Soup and stew season is finally here. As the snow falls on top of the house, the season of slow cooking takes shape. As you have probably noticed, I have had a real craving for low and slow tacos as indicated in my pork tinga recipe, and recently I really wanted to turn up the heat a little bit, and go with a bit of beef. After going through my spice cabinet and pantry, I immediately knew what I was going to make. Birria.
Slow cooked meat with blended peppers, onions, tomatoes, and more. Birria is common to the central region of Mexico and is typically served at special events, including the holidays, birthdays, and weddings. So as this holiday is quickly approaching, I wanted to make the slow cooked Birria and serve it to my family however they wanted. They chose to go the route of tacos and nachos, while I liked my served with a bit of lime, and rice and beans. As the process takes a bit of time, the savoriness of this dish is well worth the time and little bit of effort.
- 2 lbs of top round, cut into large cubes
- 1 lb of pork tenderloin, cut into large cubes
- 3 tbsp canola oil
- 4 dried ancho chiles
- 4 dried quallijo chiles
- 1 head of garlic, mashed with a bit of course salt
- 1 large onion, diced
- 15 oz can of crushed tomatoes
- 3 cups of beef stock
- 1 cup of water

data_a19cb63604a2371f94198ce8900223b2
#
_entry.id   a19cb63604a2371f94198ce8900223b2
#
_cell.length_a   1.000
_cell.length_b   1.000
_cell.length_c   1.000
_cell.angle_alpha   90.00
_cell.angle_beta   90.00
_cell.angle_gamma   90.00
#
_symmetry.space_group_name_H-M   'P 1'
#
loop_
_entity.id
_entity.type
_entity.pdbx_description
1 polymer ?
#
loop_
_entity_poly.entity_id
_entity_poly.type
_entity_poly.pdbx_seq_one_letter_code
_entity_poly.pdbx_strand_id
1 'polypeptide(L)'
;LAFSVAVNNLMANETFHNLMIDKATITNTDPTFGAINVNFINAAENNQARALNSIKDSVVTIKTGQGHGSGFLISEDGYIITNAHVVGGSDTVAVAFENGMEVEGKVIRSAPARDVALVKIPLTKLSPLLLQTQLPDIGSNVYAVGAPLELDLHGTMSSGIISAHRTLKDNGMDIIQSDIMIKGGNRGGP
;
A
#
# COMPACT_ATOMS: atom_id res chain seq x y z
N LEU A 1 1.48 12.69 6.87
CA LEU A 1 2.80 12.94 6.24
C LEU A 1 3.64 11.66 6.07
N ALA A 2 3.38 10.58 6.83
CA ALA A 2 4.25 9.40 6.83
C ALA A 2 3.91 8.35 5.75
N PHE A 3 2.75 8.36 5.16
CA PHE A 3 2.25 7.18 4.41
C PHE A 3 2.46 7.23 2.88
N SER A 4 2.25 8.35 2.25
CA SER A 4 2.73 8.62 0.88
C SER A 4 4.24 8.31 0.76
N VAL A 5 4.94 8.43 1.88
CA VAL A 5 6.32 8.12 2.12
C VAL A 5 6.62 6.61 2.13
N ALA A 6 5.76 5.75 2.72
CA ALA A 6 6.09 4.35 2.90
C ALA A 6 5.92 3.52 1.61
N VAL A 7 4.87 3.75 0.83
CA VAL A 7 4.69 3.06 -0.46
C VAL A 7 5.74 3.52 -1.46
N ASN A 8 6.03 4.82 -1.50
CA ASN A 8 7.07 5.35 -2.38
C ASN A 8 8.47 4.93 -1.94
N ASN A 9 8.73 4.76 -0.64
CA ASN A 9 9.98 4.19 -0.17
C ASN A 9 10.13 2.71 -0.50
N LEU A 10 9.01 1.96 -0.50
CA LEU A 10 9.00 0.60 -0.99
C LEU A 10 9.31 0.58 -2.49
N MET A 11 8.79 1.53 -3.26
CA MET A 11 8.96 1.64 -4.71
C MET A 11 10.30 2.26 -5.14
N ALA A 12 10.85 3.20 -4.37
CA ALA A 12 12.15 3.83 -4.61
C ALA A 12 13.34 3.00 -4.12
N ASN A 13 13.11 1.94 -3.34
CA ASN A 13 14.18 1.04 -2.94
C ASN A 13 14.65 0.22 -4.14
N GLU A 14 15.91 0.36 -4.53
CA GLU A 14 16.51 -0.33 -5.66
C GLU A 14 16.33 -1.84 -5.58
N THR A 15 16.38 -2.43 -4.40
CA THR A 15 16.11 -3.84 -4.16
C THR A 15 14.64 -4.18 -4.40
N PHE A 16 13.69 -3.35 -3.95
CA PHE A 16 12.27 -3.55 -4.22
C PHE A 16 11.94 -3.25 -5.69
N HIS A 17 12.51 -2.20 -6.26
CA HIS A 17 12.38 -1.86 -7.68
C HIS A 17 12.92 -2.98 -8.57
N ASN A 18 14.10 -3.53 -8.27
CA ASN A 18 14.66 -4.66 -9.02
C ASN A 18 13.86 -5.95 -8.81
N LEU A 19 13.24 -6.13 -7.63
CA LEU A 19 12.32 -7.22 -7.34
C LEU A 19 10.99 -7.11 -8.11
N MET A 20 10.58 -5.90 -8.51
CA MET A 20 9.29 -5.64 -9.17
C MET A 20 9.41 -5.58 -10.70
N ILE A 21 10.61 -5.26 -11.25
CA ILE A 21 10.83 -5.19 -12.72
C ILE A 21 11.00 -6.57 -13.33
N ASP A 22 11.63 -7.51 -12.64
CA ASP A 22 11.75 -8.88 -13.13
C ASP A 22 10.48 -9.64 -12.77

- 1 tbsp dried Mexican Oregano
- 3 Bay Leaves
- 1 tbsp ground cumin
- salt to taste
- pepper to taste
Begin by adding oil to a large pot and bring up to a medium heat. Add in the cubed meat and brown in batches. During this time, bring a small pot of water to a boil and add in the 8 dried peppers, covering, and removing from the heat. Let them steep for 20 minutes or so. Once you have the meat browned on all sides, place it in your slow cooker, or large dutch oven if you have it. Next, reserve one cup of the pepper water, and drain the rest of the peppers. Place your peppers in a blender, along with the one cup of reserved liquid, and blend to a puree. Add this to the top of the browned meat, and stir in the rest of the ingredients. Cover and slow cook on high for six hours, or longer. Before you are ready to serve, I removed the meat and quickly pulled it apart, well, it kind of just falls apart after the long cooking process. Add it back to the sauce, remove the bay leaves, and serve. You can plate, or serve in a bowl, eating with warm corn tortillas if you prefer. As noted, we were all over the board from making tacos, to adding to tortilla chips, to eating with rice and beans. Whichever route you go, you will be a winner in every scenario.